Minister: School hours “should be decided locally”

(Title Image: via Senedd TV)

Here’s a round-up of this afternoon’s Education Questions.

Quality Controlling the new National Curriculum

Following the publication of the draft Curriculum for Wales yesterday, Shadow Education Minister, Suzy Davies AM’s (Con, South Wales West) impression was that this was going to be a wholesale change of philosophy, with less emphasis on course content and more freedom for teachers. Naturally, this comes with quality control concerns:

“I will support the aims of a curriculum, which helps raise young people who are resilient, compassionate problem solvers who recognise the imperative to contribute their talents to society…. But they will also need a depth of subject knowledge based not just on their own experiences and choices. This is not a content-based curriculum that was repeated a number of times yesterday, but it will have content-based to a significant degree on staff and pupil choice. How will this proliferation of content be quality controlled?”
– Shadow Education Minister, Suzy Davies AM

The Education Minister believes the new curriculum wasn’t devoid of knowledge but builds upon it. There are still expectations of where a child should be at the different progression points (which will replace Key Stages) and Estyn will be undertaking more inspections to ensure the curriculum is being properly implemented – though the changes will be phased in gradually to prevent overburdening schools and learners.

Suzy is also an outspoken campaigner for life-saving skills to be taught in schools and was disappointed by the Minister’s decision not to make CPR lessons compulsory; the Minister said it was ultimately for schools themselves to decide how and when to provide first aid training.

No Welsh Government position yet on EU national tuition fees after 2021

Bethan Sayed AM (Plaid, South Wales West) raised the issue of tuition fees for EU students after Brexit. It’s been reported that England intends to raise fees for EU nationals from 2021. While the Welsh Government has committed to maintaining the current fees until then, what was their position afterwards?

The Minister confirmed the Welsh Government will maintain current fees for EU national until 2020-21, but she was unable to confirm anything beyond then, saying it was down to UK Treasury rules on loans which could otherwise leave the Welsh Government with a hefty bill:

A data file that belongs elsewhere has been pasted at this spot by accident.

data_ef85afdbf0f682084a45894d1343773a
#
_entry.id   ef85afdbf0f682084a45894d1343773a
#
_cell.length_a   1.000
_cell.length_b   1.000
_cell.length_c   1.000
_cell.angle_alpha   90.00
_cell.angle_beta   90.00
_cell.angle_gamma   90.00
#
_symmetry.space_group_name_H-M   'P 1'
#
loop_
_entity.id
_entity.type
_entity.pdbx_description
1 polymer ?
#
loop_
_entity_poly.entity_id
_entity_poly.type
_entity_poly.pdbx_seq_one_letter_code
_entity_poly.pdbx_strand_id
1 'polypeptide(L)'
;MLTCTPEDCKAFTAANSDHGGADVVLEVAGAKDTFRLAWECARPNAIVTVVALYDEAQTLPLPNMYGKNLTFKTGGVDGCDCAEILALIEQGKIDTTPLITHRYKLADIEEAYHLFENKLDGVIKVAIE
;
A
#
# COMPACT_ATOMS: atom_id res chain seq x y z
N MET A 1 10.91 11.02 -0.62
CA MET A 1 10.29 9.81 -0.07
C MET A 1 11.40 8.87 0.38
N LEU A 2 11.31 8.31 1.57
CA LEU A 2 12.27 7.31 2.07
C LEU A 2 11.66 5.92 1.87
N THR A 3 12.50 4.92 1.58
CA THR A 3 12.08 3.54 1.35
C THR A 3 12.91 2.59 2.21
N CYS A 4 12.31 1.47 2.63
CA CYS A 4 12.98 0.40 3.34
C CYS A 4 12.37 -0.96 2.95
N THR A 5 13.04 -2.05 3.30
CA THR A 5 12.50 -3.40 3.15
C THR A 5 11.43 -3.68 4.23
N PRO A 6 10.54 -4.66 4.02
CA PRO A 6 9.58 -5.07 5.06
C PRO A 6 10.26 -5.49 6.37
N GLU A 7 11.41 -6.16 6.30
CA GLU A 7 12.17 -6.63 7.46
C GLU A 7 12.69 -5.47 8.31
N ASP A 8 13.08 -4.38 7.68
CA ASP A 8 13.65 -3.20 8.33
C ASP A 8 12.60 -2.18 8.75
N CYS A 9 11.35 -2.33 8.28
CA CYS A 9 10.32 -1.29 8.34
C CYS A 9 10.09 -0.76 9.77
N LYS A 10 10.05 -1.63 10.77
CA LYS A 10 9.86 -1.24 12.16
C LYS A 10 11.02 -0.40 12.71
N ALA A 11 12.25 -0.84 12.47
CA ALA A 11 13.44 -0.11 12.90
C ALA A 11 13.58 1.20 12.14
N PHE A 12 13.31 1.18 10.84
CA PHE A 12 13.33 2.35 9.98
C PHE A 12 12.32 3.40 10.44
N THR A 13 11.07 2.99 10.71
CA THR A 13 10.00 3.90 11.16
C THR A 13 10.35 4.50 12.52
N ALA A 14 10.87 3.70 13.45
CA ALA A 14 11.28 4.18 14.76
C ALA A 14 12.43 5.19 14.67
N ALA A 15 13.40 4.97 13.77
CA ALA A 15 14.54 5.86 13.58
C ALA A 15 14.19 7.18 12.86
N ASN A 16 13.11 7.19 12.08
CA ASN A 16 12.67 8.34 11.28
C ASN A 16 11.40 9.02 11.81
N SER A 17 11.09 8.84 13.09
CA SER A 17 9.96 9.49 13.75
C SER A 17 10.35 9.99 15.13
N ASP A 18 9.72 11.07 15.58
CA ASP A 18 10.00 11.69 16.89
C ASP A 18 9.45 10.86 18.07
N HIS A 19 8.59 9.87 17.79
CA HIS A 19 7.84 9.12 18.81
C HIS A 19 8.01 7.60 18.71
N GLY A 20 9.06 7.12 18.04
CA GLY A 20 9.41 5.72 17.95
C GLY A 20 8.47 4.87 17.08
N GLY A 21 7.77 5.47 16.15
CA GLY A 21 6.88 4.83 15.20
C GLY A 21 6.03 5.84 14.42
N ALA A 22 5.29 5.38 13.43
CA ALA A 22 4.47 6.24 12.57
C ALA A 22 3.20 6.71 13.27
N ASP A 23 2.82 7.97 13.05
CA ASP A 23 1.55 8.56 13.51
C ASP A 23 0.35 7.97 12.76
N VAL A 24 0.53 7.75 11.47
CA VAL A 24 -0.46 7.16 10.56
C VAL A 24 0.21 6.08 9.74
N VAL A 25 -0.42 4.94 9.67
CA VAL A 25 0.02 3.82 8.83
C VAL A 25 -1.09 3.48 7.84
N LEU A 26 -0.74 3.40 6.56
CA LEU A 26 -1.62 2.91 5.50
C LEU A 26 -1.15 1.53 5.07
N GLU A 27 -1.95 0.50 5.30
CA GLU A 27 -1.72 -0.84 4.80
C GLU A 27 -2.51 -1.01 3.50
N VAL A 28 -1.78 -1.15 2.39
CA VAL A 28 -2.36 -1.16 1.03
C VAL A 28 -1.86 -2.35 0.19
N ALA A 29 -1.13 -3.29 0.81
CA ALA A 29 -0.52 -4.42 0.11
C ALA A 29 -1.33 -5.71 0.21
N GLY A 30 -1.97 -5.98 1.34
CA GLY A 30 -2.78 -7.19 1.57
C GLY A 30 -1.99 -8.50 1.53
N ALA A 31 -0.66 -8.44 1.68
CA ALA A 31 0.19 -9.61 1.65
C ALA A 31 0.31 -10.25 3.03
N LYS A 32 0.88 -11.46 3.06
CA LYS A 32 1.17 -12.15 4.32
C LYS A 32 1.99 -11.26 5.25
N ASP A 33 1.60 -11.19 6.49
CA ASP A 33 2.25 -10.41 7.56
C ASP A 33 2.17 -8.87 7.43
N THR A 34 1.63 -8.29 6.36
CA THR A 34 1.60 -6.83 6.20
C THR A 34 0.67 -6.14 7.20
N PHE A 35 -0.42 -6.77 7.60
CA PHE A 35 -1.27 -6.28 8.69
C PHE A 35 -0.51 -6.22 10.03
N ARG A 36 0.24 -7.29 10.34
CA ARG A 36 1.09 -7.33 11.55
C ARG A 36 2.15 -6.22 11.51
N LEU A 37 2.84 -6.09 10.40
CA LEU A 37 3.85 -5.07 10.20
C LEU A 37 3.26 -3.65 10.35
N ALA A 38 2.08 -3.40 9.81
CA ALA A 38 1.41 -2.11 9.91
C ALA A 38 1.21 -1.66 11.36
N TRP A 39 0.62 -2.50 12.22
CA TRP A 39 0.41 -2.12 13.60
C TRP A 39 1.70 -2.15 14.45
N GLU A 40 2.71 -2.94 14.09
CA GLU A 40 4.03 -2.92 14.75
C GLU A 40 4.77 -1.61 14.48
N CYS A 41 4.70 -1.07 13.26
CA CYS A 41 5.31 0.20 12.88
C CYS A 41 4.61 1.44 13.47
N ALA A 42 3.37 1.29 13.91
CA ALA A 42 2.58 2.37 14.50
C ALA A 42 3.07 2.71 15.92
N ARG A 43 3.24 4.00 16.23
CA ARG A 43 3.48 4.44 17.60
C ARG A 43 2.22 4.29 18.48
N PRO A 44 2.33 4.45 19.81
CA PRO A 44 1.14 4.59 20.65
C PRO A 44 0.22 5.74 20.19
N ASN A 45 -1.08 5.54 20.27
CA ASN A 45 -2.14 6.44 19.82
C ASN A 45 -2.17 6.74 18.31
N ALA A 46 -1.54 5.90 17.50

“Firstly, let me be clear that I want as many students from the EU….to to come and study at our universities….if I can just clarify to the Member, it is not our own budgets that are pertinent to this point, we need to have confirmation from the Westminster Government about the provision of loans. If that does not come forward, the Welsh Government would have to guarantee around £45 million of support to EU students to ensure that they will have the funding in place for the entirety of their study.”
– Education Minister, Kirsty Williams (Lib Dem, Brecon & Radnor)

School hours “should be decided locally”

There were two questions on school hours. Caroline Jones AM (Ind, South Wales West) raised the matter of several schools in the Bridgend area giving consideration to cutting school hours (and subsequently break times). Joyce Watson AM (Lab, Mid & West Wales) said a number of schools in her region now close early on Fridays for additional teacher training. In both cases, there were concerns over the impact this will have on working parents and pupil welfare in terms of playtime and physical activity.

The Minister said it was ultimately a local decision:

“The organisation of the school day, indeed, the school week, is a matter for individual head teachers and their governing bodies. But any changes to the organisation of the school day should be undertaken in full consultation with parents, and clearly, the health and well-being needs of children should be duly considered in those changes.”
– Education Minister, Kirsty Williams

In response to a follow-up question from Helen Mary Jones AM (Plaid, Mid & West Wales), the Minister cited research which suggests that “asymmetrical school weeks” with reduced break times can have a positive impact by reducing opportunities for bullying and horseplay.

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